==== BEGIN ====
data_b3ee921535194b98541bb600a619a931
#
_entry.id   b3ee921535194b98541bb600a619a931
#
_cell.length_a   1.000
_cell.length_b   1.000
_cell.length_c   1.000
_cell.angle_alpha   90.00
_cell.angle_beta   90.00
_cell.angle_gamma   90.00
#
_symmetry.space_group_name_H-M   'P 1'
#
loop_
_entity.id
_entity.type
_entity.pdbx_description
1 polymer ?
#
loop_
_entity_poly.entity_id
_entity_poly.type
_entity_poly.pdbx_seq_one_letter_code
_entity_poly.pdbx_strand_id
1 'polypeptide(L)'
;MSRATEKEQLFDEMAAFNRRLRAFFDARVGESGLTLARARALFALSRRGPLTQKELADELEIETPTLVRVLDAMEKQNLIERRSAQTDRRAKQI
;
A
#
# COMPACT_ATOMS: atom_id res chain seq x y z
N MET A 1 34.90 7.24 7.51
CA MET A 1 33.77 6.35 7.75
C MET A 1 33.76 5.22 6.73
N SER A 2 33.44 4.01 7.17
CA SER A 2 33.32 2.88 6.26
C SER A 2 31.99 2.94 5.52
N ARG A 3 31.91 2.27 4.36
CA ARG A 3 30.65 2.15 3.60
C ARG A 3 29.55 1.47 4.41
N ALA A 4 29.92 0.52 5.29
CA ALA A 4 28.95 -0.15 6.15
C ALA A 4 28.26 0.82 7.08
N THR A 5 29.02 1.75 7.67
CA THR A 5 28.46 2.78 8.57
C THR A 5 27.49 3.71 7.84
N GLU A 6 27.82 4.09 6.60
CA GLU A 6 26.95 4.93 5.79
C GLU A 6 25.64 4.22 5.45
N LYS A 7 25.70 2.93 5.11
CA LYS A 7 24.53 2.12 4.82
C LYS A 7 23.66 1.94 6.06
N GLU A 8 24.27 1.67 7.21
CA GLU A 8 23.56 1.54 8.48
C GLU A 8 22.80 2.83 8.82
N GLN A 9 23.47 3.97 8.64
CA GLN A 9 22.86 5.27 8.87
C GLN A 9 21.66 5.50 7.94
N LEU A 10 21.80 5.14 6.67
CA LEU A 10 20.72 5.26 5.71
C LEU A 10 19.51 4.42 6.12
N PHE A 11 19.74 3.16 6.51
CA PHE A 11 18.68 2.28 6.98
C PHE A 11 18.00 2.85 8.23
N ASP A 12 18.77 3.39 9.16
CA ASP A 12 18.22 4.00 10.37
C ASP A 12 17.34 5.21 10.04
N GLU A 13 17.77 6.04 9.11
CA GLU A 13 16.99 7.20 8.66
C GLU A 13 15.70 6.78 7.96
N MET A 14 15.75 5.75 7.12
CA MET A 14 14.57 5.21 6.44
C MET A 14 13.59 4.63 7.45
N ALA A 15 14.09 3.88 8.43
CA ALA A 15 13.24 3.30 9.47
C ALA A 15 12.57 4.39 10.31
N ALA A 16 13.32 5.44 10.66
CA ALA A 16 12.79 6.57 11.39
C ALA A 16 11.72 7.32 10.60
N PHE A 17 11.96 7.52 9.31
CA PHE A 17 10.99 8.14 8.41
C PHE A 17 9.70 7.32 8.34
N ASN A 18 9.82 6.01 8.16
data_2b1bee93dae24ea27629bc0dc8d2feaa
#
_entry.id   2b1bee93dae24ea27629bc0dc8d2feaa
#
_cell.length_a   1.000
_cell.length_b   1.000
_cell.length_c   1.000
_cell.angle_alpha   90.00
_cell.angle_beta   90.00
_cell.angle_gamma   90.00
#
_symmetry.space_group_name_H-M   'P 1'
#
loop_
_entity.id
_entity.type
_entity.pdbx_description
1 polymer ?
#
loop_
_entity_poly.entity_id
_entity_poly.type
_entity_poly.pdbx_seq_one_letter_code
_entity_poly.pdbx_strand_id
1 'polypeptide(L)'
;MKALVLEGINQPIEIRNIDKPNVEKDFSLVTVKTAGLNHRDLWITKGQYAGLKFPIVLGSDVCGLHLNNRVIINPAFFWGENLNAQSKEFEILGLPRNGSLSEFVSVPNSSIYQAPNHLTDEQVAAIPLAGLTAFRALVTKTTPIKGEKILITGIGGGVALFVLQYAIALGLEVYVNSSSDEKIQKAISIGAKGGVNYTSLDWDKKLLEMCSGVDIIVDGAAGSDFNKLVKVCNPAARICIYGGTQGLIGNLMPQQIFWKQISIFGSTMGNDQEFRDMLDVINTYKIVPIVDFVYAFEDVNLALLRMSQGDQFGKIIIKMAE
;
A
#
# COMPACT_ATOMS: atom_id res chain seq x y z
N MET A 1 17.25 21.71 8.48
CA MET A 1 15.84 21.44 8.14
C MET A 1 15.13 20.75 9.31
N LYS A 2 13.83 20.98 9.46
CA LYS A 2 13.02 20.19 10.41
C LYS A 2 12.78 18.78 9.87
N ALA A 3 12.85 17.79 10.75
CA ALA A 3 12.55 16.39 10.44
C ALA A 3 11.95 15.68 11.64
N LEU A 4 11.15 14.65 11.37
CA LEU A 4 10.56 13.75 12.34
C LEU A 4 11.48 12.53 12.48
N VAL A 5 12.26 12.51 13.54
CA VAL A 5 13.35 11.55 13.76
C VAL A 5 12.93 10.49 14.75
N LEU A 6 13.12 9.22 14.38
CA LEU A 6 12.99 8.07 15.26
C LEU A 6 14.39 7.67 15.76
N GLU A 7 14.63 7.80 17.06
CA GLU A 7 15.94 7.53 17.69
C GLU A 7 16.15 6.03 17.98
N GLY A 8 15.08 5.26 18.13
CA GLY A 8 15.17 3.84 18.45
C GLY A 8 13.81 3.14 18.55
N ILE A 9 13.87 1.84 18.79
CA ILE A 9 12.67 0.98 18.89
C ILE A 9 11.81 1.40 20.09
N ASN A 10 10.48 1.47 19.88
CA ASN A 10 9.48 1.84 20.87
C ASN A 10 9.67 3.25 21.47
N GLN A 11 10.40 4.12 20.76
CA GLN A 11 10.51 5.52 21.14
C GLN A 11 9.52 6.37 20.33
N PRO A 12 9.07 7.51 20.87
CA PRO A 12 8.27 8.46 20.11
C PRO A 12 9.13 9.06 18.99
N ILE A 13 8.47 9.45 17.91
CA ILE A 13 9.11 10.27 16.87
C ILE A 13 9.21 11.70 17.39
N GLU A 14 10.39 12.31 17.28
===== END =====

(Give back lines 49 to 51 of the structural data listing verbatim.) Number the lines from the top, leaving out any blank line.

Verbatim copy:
N LYS A 7 25.70 2.93 5.11
CA LYS A 7 24.53 2.12 4.82
C LYS A 7 23.66 1.94 6.06